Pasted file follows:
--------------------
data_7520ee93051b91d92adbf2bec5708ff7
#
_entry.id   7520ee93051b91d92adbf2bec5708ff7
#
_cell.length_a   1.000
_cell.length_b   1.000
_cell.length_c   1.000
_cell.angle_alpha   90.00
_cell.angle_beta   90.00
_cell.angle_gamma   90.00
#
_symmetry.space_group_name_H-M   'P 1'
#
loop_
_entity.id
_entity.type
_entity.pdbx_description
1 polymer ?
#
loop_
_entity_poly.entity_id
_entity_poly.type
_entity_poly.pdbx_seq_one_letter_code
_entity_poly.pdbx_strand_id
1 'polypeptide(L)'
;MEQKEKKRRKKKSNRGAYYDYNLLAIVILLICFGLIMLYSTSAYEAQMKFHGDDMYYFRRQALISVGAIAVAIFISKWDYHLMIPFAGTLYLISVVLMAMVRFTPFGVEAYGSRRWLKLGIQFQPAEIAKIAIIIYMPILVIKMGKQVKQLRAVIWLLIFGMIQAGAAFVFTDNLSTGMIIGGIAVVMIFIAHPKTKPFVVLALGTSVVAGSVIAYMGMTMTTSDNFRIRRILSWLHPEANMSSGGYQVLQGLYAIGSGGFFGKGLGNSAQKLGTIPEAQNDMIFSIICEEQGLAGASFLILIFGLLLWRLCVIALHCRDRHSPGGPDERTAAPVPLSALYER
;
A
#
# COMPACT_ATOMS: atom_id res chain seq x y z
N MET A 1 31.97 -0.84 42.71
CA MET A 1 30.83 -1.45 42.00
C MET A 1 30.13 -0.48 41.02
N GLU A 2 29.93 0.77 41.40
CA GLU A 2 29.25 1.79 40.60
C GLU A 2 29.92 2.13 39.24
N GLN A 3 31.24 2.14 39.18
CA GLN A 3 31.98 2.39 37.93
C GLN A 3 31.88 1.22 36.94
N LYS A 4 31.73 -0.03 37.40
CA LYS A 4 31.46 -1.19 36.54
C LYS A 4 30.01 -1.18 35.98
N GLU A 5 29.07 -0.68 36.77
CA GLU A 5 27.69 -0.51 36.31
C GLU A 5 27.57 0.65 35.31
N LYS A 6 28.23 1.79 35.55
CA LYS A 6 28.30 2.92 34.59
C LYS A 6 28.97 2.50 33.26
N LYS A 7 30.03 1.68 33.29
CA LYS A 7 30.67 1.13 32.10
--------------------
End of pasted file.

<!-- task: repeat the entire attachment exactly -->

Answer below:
data_7520ee93051b91d92adbf2bec5708ff7
#
_entry.id   7520ee93051b91d92adbf2bec5708ff7
#
_cell.length_a   1.000
_cell.length_b   1.000
_cell.length_c   1.000
_cell.angle_alpha   90.00
_cell.angle_beta   90.00
_cell.angle_gamma   90.00
#
_symmetry.space_group_name_H-M   'P 1'
#
loop_
_entity.id
_entity.type
_entity.pdbx_description
1 polymer ?
#
loop_
_entity_poly.entity_id
_entity_poly.type
_entity_poly.pdbx_seq_one_letter_code
_entity_poly.pdbx_strand_id
1 'polypeptide(L)'
;MEQKEKKRRKKKSNRGAYYDYNLLAIVILLICFGLIMLYSTSAYEAQMKFHGDDMYYFRRQALISVGAIAVAIFISKWDYHLMIPFAGTLYLISVVLMAMVRFTPFGVEAYGSRRWLKLGIQFQPAEIAKIAIIIYMPILVIKMGKQVKQLRAVIWLLIFGMIQAGAAFVFTDNLSTGMIIGGIAVVMIFIAHPKTKPFVVLALGTSVVAGSVIAYMGMTMTTSDNFRIRRILSWLHPEANMSSGGYQVLQGLYAIGSGGFFGKGLGNSAQKLGTIPEAQNDMIFSIICEEQGLAGASFLILIFGLLLWRLCVIALHCRDRHSPGGPDERTAAPVPLSALYER
;
A
#
# COMPACT_ATOMS: atom_id res chain seq x y z
N MET A 1 31.97 -0.84 42.71
CA MET A 1 30.83 -1.45 42.00
C MET A 1 30.13 -0.48 41.02
N GLU A 2 29.93 0.77 41.40
CA GLU A 2 29.25 1.79 40.60
C GLU A 2 29.92 2.13 39.24
N GLN A 3 31.24 2.14 39.18
CA GLN A 3 31.98 2.39 37.93
C GLN A 3 31.88 1.22 36.94
N LYS A 4 31.73 -0.03 37.40
CA LYS A 4 31.46 -1.19 36.54
C LYS A 4 30.01 -1.18 35.98
N GLU A 5 29.07 -0.68 36.77
CA GLU A 5 27.69 -0.51 36.31
C GLU A 5 27.57 0.65 35.31
N LYS A 6 28.23 1.79 35.55
CA LYS A 6 28.30 2.92 34.59
C LYS A 6 28.97 2.50 33.26
N LYS A 7 30.03 1.68 33.29
CA LYS A 7 30.67 1.13 32.10